Jack

      May 2, 2022 - 9:43 AM

  • Eric TR

    Large-scale mining of rare earths has a great impact on the environment, and we should still focus on protecting the environment.

    April 29, 2022 - 3:53 AM

  • Caitlyn Sadie

    Rare earth is not soil, but a very important mineral resource. The mining of rare earths will bring great pollution to the ecological environment. Excessive mining of rare earths can cause ecological damage. Rare earth mining is extremely damaging to the environment and vegetation. With the massive felling of surrounding trees and the stripping of topsoil, the mountain vegetation will suffer irreparable damage wherever it goes. Due to the low content of rare earth minerals, the mining damage to land and vegetation has caused serious soil erosion. If it encounters rain erosion, it is easy to cause water pollution. Rare earth mining and processing projects pollute the environment. During the extraction and processing of rare earths, the discharge of harmful waste water, waste residue and waste gas is very serious, including a large amount of ammonia, nitrogen, sulfate, chloride ions and radioactive substances in waste water. Moreover, these contaminations remain underground for a long time. These heavy metals or harmful elements will enter rivers or groundwater bodies under the action of rain wash. Once groundwater resources are polluted, residents’ health and ecological environment will be seriously affected, and the consequences will be unimaginable.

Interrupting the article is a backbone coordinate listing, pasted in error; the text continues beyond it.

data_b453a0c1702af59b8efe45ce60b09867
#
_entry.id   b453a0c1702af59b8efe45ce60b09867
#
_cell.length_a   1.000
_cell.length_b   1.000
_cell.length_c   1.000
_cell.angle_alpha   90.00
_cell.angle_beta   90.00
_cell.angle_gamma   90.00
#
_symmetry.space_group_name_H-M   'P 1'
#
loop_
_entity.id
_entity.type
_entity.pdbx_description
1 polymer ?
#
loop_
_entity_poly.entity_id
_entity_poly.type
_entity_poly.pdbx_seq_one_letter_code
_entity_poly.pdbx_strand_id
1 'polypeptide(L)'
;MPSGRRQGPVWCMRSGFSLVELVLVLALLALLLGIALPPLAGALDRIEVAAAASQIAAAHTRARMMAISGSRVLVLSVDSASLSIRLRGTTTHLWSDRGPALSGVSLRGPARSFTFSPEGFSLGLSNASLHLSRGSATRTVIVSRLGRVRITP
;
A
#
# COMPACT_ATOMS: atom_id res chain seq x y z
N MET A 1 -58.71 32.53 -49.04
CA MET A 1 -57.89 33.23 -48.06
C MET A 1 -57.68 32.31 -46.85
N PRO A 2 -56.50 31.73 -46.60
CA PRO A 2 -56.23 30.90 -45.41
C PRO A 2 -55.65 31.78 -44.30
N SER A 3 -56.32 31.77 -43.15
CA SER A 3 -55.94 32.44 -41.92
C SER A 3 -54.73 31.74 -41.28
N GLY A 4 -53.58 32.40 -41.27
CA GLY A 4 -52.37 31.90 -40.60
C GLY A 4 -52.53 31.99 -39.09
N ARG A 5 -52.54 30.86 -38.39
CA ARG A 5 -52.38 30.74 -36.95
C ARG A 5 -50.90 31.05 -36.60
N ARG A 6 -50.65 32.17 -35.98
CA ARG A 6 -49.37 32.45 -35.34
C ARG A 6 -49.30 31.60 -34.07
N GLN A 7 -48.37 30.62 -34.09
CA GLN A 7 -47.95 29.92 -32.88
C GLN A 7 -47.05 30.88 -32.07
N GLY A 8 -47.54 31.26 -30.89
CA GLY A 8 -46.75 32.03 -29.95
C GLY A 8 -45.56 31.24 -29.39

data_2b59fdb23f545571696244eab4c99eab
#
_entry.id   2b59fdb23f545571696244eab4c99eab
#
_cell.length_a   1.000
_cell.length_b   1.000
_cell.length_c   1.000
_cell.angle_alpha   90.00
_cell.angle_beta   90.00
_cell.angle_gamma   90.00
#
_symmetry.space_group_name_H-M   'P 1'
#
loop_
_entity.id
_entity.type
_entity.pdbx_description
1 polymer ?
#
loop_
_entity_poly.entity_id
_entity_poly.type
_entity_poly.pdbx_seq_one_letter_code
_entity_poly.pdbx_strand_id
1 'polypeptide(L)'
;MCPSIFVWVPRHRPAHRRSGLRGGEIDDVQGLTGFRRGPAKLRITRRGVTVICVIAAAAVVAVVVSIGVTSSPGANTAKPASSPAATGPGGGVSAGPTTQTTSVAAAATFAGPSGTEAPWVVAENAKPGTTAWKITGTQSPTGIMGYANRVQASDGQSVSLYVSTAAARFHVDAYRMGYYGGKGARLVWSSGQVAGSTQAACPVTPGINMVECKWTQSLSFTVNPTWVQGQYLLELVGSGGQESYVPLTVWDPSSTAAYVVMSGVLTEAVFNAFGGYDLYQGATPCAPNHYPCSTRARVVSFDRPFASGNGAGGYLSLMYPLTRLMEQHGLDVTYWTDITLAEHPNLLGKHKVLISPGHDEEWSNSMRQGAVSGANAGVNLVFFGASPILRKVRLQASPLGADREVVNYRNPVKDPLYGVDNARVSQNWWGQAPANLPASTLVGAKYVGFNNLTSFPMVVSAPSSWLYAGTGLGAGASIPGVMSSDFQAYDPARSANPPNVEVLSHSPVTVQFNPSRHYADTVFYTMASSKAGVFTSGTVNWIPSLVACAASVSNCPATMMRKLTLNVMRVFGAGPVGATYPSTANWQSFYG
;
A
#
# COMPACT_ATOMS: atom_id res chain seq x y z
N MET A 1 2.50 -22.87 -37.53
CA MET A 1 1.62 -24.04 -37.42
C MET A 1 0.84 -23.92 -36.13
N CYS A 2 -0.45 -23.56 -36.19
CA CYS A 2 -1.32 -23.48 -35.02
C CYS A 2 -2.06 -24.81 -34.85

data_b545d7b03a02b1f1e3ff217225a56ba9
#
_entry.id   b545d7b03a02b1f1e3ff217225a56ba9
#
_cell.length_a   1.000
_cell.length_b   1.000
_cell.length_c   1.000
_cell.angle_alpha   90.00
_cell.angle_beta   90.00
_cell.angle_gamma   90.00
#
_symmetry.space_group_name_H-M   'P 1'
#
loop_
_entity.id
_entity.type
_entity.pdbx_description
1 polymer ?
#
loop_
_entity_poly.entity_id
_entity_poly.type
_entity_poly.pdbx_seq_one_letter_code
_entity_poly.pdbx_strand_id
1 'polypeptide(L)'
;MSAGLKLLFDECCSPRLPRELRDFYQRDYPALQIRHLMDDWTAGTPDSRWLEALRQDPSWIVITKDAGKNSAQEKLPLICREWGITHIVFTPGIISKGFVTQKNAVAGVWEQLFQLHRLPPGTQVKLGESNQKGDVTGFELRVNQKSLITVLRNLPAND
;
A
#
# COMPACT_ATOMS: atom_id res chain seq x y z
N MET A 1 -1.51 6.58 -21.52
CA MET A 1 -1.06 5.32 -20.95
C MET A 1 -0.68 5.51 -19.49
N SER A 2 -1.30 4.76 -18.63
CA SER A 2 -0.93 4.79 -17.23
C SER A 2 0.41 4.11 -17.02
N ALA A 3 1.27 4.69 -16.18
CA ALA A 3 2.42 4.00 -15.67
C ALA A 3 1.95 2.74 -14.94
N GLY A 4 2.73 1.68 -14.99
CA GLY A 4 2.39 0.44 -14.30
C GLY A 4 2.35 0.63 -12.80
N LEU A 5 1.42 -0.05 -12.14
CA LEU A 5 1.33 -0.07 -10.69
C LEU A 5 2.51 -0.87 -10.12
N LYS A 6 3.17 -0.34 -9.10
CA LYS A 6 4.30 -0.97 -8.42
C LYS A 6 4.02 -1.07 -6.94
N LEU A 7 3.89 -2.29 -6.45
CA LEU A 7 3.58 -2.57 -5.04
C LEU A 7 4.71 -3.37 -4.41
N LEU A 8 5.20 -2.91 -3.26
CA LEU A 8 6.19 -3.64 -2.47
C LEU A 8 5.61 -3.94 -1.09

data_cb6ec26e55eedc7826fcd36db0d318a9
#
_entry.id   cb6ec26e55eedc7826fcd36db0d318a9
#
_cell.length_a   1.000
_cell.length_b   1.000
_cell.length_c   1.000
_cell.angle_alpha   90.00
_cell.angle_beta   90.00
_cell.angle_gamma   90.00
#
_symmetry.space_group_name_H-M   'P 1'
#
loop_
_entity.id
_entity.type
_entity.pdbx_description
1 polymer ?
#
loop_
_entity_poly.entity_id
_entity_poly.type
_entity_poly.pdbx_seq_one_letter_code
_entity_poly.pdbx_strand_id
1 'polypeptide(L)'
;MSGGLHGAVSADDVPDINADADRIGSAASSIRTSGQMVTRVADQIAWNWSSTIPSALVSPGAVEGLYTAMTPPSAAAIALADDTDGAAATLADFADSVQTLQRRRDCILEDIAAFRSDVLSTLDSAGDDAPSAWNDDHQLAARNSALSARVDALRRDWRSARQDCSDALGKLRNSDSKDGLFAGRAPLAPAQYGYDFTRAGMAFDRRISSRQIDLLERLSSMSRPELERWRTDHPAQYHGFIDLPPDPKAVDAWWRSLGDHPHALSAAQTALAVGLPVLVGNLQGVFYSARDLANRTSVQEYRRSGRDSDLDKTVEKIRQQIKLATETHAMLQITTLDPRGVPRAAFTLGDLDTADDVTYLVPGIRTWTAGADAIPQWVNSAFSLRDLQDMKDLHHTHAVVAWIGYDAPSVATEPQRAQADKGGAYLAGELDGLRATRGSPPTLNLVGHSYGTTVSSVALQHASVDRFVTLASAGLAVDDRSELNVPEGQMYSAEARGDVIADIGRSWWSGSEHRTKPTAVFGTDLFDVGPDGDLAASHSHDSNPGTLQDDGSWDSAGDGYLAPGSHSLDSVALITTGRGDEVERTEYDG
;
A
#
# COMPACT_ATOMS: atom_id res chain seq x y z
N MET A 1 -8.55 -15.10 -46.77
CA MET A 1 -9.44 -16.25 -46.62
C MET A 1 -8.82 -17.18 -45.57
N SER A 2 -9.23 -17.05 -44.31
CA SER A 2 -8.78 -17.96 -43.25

May 12, 2022 - 4:04 AM